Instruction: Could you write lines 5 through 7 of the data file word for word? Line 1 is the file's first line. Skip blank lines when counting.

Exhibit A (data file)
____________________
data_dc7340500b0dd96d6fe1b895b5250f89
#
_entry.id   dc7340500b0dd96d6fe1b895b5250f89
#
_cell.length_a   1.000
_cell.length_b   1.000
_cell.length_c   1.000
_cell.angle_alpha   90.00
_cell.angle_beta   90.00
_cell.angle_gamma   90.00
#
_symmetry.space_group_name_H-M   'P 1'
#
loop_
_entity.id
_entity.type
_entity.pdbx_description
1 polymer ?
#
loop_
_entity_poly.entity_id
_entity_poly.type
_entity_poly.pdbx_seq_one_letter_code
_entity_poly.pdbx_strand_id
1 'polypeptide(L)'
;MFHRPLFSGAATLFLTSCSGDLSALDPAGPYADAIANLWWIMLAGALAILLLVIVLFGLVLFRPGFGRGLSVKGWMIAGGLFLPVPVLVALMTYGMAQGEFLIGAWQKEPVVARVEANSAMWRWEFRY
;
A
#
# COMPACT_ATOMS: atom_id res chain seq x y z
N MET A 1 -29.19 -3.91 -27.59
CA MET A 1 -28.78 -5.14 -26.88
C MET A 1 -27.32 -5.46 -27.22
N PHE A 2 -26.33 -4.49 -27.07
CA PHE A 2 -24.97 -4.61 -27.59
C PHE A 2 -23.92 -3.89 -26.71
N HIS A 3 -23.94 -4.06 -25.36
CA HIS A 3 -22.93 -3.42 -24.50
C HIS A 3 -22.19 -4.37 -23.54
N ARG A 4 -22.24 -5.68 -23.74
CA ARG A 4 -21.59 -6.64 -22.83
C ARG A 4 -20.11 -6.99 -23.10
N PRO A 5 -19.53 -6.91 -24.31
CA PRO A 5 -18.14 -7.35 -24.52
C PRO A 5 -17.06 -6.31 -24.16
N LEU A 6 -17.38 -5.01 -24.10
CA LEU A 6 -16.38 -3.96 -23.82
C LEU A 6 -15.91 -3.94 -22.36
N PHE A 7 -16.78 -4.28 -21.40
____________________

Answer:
_cell.length_a   1.000
_cell.length_b   1.000
_cell.length_c   1.000